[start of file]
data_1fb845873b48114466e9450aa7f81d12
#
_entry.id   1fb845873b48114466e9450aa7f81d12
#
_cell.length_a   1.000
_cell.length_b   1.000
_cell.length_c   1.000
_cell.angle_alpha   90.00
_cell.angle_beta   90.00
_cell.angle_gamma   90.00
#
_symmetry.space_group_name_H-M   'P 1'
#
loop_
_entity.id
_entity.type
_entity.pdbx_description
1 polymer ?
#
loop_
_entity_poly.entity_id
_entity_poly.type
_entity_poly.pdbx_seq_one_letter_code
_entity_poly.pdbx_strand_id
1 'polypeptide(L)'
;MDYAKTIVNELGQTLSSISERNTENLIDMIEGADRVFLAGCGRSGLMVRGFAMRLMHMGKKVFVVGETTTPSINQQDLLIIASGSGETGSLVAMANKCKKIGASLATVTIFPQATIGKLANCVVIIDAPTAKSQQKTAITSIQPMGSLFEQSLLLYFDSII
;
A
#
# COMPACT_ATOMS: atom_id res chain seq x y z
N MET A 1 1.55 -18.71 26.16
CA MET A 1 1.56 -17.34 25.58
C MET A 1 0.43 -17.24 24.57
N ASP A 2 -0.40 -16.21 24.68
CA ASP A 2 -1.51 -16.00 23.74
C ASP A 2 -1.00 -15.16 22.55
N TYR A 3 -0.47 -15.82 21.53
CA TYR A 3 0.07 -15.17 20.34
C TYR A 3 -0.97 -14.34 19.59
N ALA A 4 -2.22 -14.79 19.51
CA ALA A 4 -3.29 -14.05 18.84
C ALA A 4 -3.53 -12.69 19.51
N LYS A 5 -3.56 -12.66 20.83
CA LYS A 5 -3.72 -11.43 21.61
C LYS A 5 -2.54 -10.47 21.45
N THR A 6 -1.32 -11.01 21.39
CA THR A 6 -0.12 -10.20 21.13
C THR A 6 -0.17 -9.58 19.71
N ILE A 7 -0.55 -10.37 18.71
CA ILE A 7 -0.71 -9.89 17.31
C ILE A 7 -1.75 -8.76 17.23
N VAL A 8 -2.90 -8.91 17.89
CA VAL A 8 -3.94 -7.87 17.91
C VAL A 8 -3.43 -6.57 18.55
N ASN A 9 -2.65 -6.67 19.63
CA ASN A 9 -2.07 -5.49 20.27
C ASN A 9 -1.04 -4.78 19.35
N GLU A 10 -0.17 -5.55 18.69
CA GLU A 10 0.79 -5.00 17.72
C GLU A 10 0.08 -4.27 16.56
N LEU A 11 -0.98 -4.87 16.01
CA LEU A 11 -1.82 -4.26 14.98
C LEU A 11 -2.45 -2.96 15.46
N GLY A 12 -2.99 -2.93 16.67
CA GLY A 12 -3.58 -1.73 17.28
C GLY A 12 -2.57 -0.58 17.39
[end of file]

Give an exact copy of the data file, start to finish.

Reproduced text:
data_1fb845873b48114466e9450aa7f81d12
#
_entry.id   1fb845873b48114466e9450aa7f81d12
#
_cell.length_a   1.000
_cell.length_b   1.000
_cell.length_c   1.000
_cell.angle_alpha   90.00
_cell.angle_beta   90.00
_cell.angle_gamma   90.00
#
_symmetry.space_group_name_H-M   'P 1'
#
loop_
_entity.id
_entity.type
_entity.pdbx_description
1 polymer ?
#
loop_
_entity_poly.entity_id
_entity_poly.type
_entity_poly.pdbx_seq_one_letter_code
_entity_poly.pdbx_strand_id
1 'polypeptide(L)'
;MDYAKTIVNELGQTLSSISERNTENLIDMIEGADRVFLAGCGRSGLMVRGFAMRLMHMGKKVFVVGETTTPSINQQDLLIIASGSGETGSLVAMANKCKKIGASLATVTIFPQATIGKLANCVVIIDAPTAKSQQKTAITSIQPMGSLFEQSLLLYFDSII
;
A
#
# COMPACT_ATOMS: atom_id res chain seq x y z
N MET A 1 1.55 -18.71 26.16
CA MET A 1 1.56 -17.34 25.58
C MET A 1 0.43 -17.24 24.57
N ASP A 2 -0.40 -16.21 24.68
CA ASP A 2 -1.51 -16.00 23.74
C ASP A 2 -1.00 -15.16 22.55
N TYR A 3 -0.47 -15.82 21.53
CA TYR A 3 0.07 -15.17 20.34
C TYR A 3 -0.97 -14.34 19.59
N ALA A 4 -2.22 -14.79 19.51
CA ALA A 4 -3.29 -14.05 18.84
C ALA A 4 -3.53 -12.69 19.51
N LYS A 5 -3.56 -12.66 20.83
CA LYS A 5 -3.72 -11.43 21.61
C LYS A 5 -2.54 -10.47 21.45
N THR A 6 -1.32 -11.01 21.39
CA THR A 6 -0.12 -10.20 21.13
C THR A 6 -0.17 -9.58 19.71
N ILE A 7 -0.55 -10.37 18.71
CA ILE A 7 -0.71 -9.89 17.31
C ILE A 7 -1.75 -8.76 17.23
N VAL A 8 -2.90 -8.91 17.89
CA VAL A 8 -3.94 -7.87 17.91
C VAL A 8 -3.43 -6.57 18.55
N ASN A 9 -2.65 -6.67 19.63
CA ASN A 9 -2.07 -5.49 20.27
C ASN A 9 -1.04 -4.78 19.35
N GLU A 10 -0.17 -5.55 18.69
CA GLU A 10 0.79 -5.00 17.72
C GLU A 10 0.08 -4.27 16.56
N LEU A 11 -0.98 -4.87 16.01
CA LEU A 11 -1.82 -4.26 14.98
C LEU A 11 -2.45 -2.96 15.46
N GLY A 12 -2.99 -2.93 16.67
CA GLY A 12 -3.58 -1.73 17.28
C GLY A 12 -2.57 -0.58 17.39